Likely, this is not new to you, but I think it’s worthwhile repeating – URGENTLY - and doing something about it, if you haven’t. Time is running out for those of you who are procrastinators. By April 2013, you will no longer be able to check on a resident’s Medicare eligibility through the Common Working File (CWF). What does this mean? It means that if you haven’t already, you should start checking Medicare eligibility through the (bear with me here) Medicare Health Insurance Portability and Accountability Act (HIPAA) Eligibility Transaction System (HETS). (Ah, what’s in an acronym?) HETS replaces CWF inquiries. In a way, CMS has made life much easier for billers, because with HETS you can check a beneficiary’s eligibility in real time. (For more information about HETS and how to get into the system,contact us at 877-644-2312 or firstname.lastname@example.org.)
A little background, please. CMS has simplified the eligibility checking process so that through HETS you can submit your inquiry with a real-time 270 request and receive your 271 response, a Functional Acknowledgement (999), an Interchange Acknowledgement (TA1), or a proprietary error response over a secure connection. According to the guide, “The information included in the 271 response is not intended to provide a complete representation of all benefits, but rather to address the status of eligibility (active or inactive) and patient financial responsibility for Medicare Part A and Part B.” This change will likely require you to change your billing processes.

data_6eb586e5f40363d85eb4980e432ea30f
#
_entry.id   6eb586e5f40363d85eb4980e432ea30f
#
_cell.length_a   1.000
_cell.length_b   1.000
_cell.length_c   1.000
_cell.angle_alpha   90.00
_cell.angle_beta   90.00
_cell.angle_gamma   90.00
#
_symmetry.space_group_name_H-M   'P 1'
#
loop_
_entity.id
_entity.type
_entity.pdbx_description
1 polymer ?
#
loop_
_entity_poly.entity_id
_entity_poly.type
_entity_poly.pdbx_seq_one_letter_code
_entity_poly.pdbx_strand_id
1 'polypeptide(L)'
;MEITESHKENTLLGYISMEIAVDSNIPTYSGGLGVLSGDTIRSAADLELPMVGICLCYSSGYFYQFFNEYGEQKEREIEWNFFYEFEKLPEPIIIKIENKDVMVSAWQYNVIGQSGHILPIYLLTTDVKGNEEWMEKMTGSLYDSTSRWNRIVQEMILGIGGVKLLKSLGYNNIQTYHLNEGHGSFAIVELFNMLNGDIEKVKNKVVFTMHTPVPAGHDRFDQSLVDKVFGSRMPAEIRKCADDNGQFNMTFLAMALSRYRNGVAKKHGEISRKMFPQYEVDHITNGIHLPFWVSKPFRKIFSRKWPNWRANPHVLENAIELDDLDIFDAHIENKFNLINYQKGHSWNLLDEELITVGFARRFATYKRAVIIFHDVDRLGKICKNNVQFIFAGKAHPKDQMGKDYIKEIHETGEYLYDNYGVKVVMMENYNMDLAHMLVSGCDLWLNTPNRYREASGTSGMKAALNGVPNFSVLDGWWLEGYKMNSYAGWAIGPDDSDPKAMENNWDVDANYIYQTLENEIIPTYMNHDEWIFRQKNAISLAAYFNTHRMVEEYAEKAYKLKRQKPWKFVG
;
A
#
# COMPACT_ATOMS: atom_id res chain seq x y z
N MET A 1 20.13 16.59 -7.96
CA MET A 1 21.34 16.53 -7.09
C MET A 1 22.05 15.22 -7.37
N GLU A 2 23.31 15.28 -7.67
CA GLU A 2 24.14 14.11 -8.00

When you submit the 270 inquiry, essentially, you need only to include the following information:
- Health Insurance Claim Number (HICN)
- The Medicare beneficiary’s birth date
- The beneficiary’s complete first name
- The beneficiary’s complete last name
While the first name and birth date are optional, you will need to include at least one of them.
What information should you receive? The information includes the same you received from CWF which you need to file a claim, excepting psychiatric information. Also it will give you additional information, such as the Part D plan number, address, and enrollment dates as well as the Medicare Advantage Organization name, address, website, and phone number. (Pretty nifty.)
Who can you talk to for help? If you have questions regarding eligibility/benefit data for Medicare Part A and Part B, you should contact your regional Medicare Administrative Contractor (MAC). For questions about Medicare Advantage (MA), Part D, eligibility/benefit and Medicare Secondary Payer (MSP) you should contact the appropriate plan(s) listed in the 271 response. You can also contact us at 877-644-2312 or email@example.com.
Some of the information HETS will send you will be in a format somewhat different from what you may be used to. Also, HETS will eventually be able to send Hospice information in the same format as the CWF. The HETS 270/271 Companion Guide gives you more insight into the eligibility information you will receive in the HETS 271 response. Click here for to view or download the guide.
If you are using a clearinghouse, such as ProClaim Partners, to access Medicare beneficiary eligibility information, they can also answer the questions you may have.
Question: If you are using HETS, how has this changed how you check a resident’s eligibility? Has this change helped you? If so, in what ways?